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City hits musical peak

City hits musical peak


The City of Timmins, known for its discovery of gold 100 years ago, reached out to its local musicians to uncover vast talent while taking a trip down memory lane.

As the city continues to celebrate 100 years of existence, a special commemorative CD 100 Years in the Making -Timmins Celebrates Its Music, Vol. 1, was released last night.

A large crowd gathered at the Shania Twain Centre eager to hear the words and music associated with the city's past, present and future.

A total of 15 songs appear on the city, all written and performed by local and regional musicians. Some, like Timmins 100th Anniversary Song by Diane Armstrong or The Ballad of Dead Man's Point by Paul Henry Dallaire' have obvious connections to the city with a heart of gold, while others may simply express a feeling toward living in the North.

"I think when you look at what music means to our community, it's why we have so many people here tonight," Mayor Tom Laughren said. "We sometimes take for granted the talent we have here in our community.

"I don't care if you go to the Timmins Symphony Orchestra or the Sons of Maxwell, the theatre arts, there is a lot of talent in this community and I'm very proud of that."

In total, more than 50 local artists are featured on the CD, including The Shaftmen, Wyatt Young, Soul Doubt, Tom Oliver, Leslie-Ann Dupuis and Gabe Benoit, providing different genres of music from ballads to country to blues and rock.

"There's some excellent material on it," said Laughren. "People put a lot of time and effort into it, and I think it's one the community will be very proud of."

A public call for musicians was made last June, allowing them to compete for a spot on the album. Songs were chosen based on a number of criteria, including the originality of the song, voice quality, interpretation of the material, ease of performance and positive listener response.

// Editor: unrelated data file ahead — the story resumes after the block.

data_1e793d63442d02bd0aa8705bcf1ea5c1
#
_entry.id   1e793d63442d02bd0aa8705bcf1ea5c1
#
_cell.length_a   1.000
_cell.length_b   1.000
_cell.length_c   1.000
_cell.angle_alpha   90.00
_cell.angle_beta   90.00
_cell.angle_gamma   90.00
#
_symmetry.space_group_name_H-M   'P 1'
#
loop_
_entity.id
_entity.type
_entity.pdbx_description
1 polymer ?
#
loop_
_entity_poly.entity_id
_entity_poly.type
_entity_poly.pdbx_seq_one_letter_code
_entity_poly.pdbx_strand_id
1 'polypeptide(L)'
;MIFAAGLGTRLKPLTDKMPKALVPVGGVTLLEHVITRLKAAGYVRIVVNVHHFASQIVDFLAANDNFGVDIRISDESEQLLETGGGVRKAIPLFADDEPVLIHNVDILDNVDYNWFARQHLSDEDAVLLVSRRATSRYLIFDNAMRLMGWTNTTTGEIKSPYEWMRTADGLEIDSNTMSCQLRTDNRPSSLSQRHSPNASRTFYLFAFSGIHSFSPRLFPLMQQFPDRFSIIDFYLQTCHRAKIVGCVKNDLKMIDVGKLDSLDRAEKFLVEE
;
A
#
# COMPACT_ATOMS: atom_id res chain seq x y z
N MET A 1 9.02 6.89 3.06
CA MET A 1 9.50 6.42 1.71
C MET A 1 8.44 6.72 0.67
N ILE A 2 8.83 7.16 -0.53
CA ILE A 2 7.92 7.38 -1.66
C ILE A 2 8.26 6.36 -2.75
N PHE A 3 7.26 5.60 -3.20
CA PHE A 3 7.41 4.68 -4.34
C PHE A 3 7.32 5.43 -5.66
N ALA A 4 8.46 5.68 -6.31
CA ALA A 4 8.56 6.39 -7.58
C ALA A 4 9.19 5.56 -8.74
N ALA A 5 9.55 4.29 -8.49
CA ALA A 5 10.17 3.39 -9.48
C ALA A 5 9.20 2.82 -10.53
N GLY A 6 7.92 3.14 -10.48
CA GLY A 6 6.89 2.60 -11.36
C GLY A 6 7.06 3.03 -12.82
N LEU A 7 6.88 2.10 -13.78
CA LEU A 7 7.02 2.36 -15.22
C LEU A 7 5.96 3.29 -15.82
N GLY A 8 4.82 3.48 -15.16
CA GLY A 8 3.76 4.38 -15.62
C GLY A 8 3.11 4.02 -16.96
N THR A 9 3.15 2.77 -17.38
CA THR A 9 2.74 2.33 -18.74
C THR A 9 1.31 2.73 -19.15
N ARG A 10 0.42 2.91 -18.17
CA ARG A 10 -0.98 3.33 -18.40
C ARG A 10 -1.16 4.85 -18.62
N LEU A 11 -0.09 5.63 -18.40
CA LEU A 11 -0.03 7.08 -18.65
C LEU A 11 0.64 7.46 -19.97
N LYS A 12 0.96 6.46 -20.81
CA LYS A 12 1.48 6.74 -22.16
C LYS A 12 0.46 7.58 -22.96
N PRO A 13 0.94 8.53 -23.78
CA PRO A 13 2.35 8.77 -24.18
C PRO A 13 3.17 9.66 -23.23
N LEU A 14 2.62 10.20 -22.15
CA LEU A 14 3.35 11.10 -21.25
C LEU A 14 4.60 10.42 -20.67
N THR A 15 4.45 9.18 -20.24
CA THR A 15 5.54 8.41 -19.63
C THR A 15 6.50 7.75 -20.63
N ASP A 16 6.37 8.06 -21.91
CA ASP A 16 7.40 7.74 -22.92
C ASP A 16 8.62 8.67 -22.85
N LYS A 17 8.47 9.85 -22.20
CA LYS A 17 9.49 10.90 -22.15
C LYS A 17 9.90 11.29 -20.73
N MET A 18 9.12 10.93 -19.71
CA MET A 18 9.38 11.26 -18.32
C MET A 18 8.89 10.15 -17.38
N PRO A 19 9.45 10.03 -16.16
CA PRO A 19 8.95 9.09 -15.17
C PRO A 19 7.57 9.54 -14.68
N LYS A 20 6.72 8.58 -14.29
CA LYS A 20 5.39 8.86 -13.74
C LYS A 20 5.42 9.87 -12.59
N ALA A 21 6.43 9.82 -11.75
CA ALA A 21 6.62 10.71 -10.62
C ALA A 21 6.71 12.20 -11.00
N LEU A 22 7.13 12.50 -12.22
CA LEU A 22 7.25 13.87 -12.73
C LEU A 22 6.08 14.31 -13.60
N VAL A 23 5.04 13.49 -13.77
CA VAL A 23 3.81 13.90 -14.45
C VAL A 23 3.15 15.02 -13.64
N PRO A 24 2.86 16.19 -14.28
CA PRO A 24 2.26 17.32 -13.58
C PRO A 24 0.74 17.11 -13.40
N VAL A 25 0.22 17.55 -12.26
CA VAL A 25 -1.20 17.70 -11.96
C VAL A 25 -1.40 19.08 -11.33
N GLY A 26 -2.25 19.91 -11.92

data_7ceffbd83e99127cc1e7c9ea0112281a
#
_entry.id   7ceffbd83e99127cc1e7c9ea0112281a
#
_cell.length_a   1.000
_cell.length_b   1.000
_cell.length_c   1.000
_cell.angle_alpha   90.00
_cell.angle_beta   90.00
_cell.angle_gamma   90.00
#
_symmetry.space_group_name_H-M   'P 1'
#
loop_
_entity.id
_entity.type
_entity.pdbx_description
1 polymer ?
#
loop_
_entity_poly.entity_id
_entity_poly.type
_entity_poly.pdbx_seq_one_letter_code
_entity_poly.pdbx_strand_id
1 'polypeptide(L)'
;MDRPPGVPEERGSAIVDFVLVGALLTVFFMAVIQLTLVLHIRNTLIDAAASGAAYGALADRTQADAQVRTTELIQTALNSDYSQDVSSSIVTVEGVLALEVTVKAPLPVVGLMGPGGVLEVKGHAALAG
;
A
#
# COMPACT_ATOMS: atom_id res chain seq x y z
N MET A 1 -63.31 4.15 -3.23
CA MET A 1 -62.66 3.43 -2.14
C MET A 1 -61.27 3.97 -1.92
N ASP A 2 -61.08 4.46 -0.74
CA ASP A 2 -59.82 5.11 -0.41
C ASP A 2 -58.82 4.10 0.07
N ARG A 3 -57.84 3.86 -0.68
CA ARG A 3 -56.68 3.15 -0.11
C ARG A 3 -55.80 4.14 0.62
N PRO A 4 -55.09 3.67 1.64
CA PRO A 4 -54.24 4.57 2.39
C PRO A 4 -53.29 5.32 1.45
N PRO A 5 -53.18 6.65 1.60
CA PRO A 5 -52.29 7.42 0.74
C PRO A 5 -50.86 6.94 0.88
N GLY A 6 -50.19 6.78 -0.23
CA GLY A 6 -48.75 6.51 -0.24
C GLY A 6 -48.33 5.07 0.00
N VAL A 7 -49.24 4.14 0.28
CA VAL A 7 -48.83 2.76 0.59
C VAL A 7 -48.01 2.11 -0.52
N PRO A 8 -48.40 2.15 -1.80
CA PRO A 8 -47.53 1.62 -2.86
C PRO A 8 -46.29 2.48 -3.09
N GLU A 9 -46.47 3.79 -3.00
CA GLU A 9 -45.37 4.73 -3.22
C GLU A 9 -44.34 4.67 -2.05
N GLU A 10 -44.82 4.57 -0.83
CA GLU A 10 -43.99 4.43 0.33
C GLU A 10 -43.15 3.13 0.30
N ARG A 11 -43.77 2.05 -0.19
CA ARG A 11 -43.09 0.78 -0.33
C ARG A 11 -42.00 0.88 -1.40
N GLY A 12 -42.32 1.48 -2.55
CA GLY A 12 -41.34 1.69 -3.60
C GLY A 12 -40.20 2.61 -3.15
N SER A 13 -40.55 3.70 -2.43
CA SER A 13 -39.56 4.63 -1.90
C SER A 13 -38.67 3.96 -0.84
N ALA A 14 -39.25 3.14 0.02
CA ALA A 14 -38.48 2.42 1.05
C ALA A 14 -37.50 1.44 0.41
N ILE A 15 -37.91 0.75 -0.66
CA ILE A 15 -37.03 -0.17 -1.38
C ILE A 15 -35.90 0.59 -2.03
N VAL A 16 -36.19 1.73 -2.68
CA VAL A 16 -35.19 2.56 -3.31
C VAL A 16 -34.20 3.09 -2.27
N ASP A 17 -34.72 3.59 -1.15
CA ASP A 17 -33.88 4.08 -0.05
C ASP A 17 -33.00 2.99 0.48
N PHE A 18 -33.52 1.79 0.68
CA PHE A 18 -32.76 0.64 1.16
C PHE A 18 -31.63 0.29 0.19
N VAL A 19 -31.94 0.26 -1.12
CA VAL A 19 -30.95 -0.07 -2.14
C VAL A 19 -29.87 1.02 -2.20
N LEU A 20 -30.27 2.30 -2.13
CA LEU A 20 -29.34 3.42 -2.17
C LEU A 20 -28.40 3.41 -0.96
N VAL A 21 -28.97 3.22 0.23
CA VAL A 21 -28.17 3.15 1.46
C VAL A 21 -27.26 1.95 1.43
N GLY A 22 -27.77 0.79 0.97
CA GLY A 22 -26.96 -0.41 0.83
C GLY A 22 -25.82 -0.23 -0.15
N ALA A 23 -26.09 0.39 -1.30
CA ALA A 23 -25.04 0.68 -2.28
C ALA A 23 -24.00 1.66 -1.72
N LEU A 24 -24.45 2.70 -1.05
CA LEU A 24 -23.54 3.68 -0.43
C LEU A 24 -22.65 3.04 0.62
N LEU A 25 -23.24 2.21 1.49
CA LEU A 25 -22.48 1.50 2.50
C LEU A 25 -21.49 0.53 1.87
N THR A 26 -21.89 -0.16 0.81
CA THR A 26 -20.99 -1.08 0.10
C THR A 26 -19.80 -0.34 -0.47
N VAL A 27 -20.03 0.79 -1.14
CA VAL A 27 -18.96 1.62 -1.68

Yvon Cloutier and his band Soul Doubt is just one of the bands featured on the CD, with Cloutier's song City Life. It may not have a direct tie to Timmins, but Cloutier said it speaks to life in a city and how it just wasn't for him.

"The place I come from is free," goes one verse. "There's nothing much to see, but it's my destiny.

"I want to go back to my family. I want to get away from this density."

Cloutier said he wrote the song a long time ago, but felt it was a good fit for the anniversary CD.

"It's the 100th of the city of Timmins and it's a pretty big thing," Cloutier said. "Small little towns like this are nice, quiet and peaceful and that's what I like in my life."

The CDs go on sale this morning at three locations. For $10.95 plus tax, only 2,500 copies are up for grabs at the Shania Twain Centre, the Chamber of Commerce and city hall. Being a limited edition, once the 2,500 are gone, there will be no more produced.

"If what I see tonight is an indication of what I hope to see tomorrow in terms of sales, we should be in good shape," said municipal communications co-ordinator Guy Lamarche.

However, the potential for a Volume 2 is there.

"If Volume 1 is a hit like we expect it to be," Lamarche said, "there's a strong chance there will be a pitch made to go forward with a Volume 2."



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I have travelled all the backroads of this country
From Georgian Bay to Alberta's golden sands
And I've flown above the great Atlantic waters
And seen Dick Nolan's little boats of Newfoundland

In my mind I can see Dawson City
Robert Service's yukon gold andĀ Diamond Lil
And to know the red soil of Prince Edward island
I sing of you your people and your trains

Ottawa Oh! hear your native son's a callin
For the Indians dance to keep it wild and free
And a Nova Scotia mother's heart is longin
For her soldier boys who fell at Normandy

For you my love my Canada

From the factories and the pool rooms of our cities
To the trucker that's clocked a million miles
From the Pizza Parlour to the Casa Loma
Your a littleĀ bit of heaven on this earth

From old Quebec's Laurentian mountain's grandeur
To Yellowknife in the Land of the Midnight Sun
The Northern Lights romance the moon of splendour
And dance for you my love my Canada

Words & Music
Paul Henry Dallaire
Paul Henry Pub.

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